3DTV May Not Be a Hit
Producers and TV manufacturers believed 3D to be the next revolutionary phenomenon to hit the home entertainment market. However, that technology has moved so fast that unless you have bought a new TV lately and even if you have, it may not be 3D ready. The economy may very well be one factor holding back 3DTV
And purchasing a 3D-ready unit for limited viewing, may not be a priority for consumers at this time besides the fact that analysts, manufacturers, and networks can only guess how many viewers are watching since viewer ratings from Nielson are not available due to the small audiences that can’t be measured.
Sources say that some productions like The Masters offered a lot of Tweets during the show indicating a lot of people tuned in, yet other events are extremely quiet. Current numbers show that under 115,000 homes in the US are tuning into 3D channels which is no where near what was expected by consumers and far less than the 20 million homes watching the highest rated shows currently on TV.
While sporting events may well be the most watched of the 3D channels, it is only one of nine launched since 2009. Only about two percent of TV’s in the US are 3D ready, but analysts expect the Christmas season to up that number significantly to maybe 20 million since most manufacturers include that technology in their models. Even with this increase, it would only raise the 3D consumer amount to around six percent of US homes.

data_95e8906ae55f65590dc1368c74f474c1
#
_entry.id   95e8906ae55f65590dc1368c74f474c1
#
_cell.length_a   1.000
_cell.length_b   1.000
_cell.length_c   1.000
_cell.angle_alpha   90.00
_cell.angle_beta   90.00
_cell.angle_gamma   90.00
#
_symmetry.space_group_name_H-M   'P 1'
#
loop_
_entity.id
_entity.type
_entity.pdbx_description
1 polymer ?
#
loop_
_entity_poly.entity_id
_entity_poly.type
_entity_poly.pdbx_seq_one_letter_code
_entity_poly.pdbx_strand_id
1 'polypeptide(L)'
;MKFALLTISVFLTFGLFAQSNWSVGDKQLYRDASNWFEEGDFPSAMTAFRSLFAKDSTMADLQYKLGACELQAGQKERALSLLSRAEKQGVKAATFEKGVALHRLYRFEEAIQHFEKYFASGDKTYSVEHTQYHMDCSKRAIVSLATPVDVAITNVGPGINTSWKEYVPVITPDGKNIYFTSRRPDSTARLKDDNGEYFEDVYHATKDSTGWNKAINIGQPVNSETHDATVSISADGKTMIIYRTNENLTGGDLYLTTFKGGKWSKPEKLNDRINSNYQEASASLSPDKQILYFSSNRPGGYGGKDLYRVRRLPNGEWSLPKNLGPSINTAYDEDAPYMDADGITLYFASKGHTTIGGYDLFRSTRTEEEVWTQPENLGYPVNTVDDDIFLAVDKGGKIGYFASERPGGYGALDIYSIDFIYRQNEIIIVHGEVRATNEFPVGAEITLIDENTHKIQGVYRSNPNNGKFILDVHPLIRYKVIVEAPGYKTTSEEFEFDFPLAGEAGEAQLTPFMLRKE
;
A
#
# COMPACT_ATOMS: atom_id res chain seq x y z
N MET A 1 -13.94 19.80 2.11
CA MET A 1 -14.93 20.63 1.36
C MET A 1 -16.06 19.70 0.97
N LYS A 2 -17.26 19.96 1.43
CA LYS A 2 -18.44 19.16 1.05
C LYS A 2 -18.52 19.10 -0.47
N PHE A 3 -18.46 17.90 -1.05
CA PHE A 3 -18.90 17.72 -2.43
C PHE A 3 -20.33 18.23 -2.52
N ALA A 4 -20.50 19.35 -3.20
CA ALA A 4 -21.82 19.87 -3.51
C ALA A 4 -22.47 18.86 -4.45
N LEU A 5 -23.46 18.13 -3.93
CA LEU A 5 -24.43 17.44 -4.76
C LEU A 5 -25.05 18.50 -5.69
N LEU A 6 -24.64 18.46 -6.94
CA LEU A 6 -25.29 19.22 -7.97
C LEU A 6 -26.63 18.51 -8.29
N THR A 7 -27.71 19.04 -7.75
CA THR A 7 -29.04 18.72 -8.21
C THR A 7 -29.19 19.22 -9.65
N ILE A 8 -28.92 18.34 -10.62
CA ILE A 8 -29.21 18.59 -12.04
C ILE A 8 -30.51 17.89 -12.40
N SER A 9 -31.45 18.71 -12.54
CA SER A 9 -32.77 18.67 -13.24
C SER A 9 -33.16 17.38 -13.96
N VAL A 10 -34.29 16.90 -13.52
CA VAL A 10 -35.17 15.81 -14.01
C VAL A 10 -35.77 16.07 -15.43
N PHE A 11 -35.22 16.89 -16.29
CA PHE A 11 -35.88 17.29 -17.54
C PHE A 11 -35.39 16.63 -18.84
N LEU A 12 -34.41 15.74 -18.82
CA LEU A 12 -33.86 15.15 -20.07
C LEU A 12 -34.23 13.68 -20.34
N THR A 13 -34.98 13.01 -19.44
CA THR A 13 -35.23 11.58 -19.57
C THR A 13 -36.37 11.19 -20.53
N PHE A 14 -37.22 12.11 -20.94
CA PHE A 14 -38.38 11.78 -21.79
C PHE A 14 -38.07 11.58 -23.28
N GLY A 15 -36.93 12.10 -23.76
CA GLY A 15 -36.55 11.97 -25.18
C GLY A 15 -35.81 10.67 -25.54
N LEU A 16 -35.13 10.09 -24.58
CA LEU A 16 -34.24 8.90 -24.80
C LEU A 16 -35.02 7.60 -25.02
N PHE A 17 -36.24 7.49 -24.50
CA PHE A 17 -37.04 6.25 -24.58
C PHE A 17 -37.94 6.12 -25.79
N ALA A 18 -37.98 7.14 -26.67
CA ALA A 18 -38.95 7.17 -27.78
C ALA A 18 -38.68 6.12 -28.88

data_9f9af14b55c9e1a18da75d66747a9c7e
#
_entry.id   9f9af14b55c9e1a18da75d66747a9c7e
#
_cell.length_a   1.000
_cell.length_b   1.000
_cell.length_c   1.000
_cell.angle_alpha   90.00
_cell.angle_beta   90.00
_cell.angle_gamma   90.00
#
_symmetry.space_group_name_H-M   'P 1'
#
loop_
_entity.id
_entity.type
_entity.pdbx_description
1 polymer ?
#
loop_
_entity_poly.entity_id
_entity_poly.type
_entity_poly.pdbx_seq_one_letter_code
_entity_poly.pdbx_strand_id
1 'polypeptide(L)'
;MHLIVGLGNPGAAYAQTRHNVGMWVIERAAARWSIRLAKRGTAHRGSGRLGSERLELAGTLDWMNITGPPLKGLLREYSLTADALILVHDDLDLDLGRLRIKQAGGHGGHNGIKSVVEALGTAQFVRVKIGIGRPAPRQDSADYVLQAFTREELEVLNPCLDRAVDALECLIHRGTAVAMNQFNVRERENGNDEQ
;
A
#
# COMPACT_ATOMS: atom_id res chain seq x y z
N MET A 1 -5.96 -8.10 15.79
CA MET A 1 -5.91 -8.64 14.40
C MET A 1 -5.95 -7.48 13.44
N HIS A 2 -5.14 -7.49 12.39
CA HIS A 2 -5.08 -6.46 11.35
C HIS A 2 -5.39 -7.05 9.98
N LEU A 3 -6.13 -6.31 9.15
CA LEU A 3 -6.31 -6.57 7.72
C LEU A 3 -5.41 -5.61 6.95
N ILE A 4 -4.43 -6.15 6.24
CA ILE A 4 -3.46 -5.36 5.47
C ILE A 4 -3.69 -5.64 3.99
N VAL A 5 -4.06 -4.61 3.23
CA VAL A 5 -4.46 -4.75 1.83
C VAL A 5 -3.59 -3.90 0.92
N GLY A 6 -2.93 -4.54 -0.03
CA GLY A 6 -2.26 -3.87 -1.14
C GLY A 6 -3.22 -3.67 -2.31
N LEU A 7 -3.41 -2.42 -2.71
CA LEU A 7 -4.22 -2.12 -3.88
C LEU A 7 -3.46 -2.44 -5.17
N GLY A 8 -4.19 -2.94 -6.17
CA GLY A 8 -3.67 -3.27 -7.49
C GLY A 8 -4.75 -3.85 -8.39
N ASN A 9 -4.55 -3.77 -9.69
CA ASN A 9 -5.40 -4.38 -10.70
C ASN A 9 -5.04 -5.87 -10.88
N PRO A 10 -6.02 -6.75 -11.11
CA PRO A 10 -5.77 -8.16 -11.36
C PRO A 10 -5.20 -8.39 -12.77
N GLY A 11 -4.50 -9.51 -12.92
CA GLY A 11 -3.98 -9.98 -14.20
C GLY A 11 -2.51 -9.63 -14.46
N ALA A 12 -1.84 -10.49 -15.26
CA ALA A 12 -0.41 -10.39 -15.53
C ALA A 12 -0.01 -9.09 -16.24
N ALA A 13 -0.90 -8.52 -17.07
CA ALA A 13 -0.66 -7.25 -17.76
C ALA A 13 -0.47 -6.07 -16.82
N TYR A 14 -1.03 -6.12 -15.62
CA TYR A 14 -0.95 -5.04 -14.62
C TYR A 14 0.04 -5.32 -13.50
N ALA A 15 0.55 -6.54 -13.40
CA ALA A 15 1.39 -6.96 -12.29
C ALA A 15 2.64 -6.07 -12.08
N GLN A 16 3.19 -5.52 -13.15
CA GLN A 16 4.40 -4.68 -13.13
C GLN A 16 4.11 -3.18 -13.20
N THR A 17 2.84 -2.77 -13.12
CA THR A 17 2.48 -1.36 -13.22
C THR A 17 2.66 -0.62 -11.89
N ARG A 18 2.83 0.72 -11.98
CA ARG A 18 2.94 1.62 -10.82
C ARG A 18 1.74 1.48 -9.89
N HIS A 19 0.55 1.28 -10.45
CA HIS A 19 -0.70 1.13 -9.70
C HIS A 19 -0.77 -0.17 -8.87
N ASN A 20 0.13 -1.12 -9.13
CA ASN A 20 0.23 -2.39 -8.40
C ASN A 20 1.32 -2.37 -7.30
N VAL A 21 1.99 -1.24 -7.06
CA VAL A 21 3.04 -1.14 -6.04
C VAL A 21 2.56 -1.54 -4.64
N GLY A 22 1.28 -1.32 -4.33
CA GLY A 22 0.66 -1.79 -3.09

Networks that produce 3D content say they may have jumped the gun on the technology too soon. 3D is more expensive to produce so the content has remained low and has not grown as market leaders thought it would. Many producers are not wondering if is is even worth the cost of production.
Not only does it cost more to produce, it costs more to be able to watch it. In today’s market, consumers would pay about $200 more for a 3D-ready 42 inch model. The technology is more expensive as it usually is featured on larger screen units. According to critics, consumers are not asking for it and don’t see a value in the extra cost.
Other added costs can be additional sets of glasses that are required from your TV manufacturer. Most come with at least two sets, but additional sets can cost as much as $50 or more. The 3D TV contains a high tech chip that interfaces with the glasses with video feeds to the right and left eyes to create a 3D effect. Additionally, movies on a disc requires a 3D Blue Ray player…hitting the consumer with another cost of about $150.
While these costs are significant to the consumer and most don’t see the benefit in the cost, most networks do not charge for 3D content provided you already have a high end package with them. To be or not to be? The life of 3DTV home entertainment may be the first flop in a long time.